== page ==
Background: Selective serotonin reuptake inhibitors (SSRIs) are known to increase the risk of gastrointestinal bleeding.
Objective: Study the risk of bleeding-related complications in relation to SSRI in pregnancy.
Patients/methods: This was a hospital-based cohort study. All women who gave birth at Karolinska University Hospital in Stockholm over a 5-year period (2007 to 2011) were included in the study. Those women who the electronic maternal health record indicated were using SSRI (n = 500) were considered exposed, and all other women formed a control population (n = 39,594). The main outcome measures were blood loss, postpartum hemorrhage (PPH), PP anemia and length of hospitalization.
Results: The absolute risk of PPH and PP anemia for the 1.2% exposed to SSRI were 18.0% and 12.8%, respectively. Women with a vaginal non-surgical delivery who reported use of SSRI during pregnancy had approximately a 2-fold increased risk of both PPH (OR, 2.6; 95% CI, 2.0-3.5) and PP anemia (OR, 2.1; 95% CI, 1.5-2.9), as compared with controls. Blood loss and length of hospitalization were significantly higher among women using SSRI than non-users (arithmetic mean 484 mL vs. 398 mL, 3.8 days vs. 2.4 days, respectively).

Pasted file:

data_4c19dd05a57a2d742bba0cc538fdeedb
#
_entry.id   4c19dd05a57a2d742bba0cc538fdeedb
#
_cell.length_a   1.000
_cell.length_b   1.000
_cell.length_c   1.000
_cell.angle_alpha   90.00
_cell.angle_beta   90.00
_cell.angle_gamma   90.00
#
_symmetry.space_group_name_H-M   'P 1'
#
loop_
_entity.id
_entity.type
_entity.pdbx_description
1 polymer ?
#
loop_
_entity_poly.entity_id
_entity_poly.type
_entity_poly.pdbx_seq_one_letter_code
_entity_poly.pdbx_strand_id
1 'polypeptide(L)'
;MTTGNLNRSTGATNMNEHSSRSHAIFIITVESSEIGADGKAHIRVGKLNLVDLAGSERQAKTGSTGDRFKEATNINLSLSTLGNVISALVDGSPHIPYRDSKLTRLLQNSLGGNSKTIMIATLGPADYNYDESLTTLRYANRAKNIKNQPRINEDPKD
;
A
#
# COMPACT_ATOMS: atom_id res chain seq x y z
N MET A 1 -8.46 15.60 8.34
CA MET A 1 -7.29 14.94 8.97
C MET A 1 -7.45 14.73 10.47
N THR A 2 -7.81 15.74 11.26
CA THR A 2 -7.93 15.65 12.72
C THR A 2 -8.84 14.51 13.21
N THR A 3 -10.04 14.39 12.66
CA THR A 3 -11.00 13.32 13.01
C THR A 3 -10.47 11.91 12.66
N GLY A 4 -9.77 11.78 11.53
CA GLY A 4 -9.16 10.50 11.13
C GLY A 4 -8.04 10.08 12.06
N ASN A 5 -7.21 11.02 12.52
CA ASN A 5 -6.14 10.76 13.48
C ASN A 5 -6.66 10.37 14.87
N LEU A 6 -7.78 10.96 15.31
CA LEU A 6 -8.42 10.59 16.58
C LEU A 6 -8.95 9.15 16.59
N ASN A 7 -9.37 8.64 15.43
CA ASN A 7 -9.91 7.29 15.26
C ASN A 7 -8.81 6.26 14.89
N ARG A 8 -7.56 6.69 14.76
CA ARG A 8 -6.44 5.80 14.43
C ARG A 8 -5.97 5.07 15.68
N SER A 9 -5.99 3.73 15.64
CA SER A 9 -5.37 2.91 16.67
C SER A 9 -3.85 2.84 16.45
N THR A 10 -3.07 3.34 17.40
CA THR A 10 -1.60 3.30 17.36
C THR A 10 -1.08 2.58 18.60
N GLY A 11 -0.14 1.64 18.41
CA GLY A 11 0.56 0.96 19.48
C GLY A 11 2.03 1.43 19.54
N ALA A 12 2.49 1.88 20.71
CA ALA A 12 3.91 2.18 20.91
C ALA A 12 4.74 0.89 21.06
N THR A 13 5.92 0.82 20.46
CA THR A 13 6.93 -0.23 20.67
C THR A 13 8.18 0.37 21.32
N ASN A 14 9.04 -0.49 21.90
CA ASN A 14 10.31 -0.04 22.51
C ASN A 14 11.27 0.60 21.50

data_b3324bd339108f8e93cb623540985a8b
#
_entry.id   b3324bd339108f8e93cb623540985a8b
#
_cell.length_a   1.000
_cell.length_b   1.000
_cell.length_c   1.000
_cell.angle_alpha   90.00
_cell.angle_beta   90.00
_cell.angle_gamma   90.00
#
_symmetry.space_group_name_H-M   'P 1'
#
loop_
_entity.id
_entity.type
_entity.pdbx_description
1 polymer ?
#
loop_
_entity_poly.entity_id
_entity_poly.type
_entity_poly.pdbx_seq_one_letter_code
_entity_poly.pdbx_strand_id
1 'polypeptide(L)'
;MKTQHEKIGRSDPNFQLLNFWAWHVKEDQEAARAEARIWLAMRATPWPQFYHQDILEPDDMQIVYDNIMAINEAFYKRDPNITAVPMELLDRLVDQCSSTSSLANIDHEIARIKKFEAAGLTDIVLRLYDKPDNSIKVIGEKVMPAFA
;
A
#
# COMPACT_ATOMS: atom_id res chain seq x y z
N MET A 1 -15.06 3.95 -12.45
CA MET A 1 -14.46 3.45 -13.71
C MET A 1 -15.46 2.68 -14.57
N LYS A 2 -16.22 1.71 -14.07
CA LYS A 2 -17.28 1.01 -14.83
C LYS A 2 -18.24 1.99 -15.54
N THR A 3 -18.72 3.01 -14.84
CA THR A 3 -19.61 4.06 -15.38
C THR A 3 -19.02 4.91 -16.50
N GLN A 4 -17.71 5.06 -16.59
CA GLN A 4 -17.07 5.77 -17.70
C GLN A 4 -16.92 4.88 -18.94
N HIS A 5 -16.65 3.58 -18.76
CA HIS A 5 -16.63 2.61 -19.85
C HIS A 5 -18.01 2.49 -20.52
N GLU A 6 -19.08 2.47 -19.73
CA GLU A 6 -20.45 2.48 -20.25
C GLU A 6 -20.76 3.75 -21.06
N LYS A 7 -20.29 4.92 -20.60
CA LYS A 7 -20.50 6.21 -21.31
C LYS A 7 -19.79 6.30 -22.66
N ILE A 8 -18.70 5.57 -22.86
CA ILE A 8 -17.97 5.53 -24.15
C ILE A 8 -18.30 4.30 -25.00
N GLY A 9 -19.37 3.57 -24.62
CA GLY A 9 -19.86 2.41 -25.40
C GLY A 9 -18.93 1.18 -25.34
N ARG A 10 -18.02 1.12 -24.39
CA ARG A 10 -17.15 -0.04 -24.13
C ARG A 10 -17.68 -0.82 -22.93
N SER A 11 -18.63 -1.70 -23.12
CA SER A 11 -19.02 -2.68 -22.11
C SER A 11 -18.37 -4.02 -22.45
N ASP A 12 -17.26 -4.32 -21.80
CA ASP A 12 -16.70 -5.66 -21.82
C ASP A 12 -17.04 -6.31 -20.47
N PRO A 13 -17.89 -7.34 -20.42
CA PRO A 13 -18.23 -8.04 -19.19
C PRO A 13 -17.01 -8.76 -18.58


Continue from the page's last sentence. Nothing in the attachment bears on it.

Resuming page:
Conclusion: The use of SSRI during pregnancy increases blood loss and doubles the risk of PPH and PP anemia in a setting where SSRI had not been considered a risk factor for increased blood loss. Because PPH is a leading cause of maternal mortality and morbidity, the awareness of bleeding-related complications is important, both in relation to pregnancy and to surgery in general.
Keywords: depression; electronic health record; hemorrhage; obstetric delivery; platelet; selective serotonin reuptake inhibitors.
© 2014 International Society on Thrombosis and Haemostasis.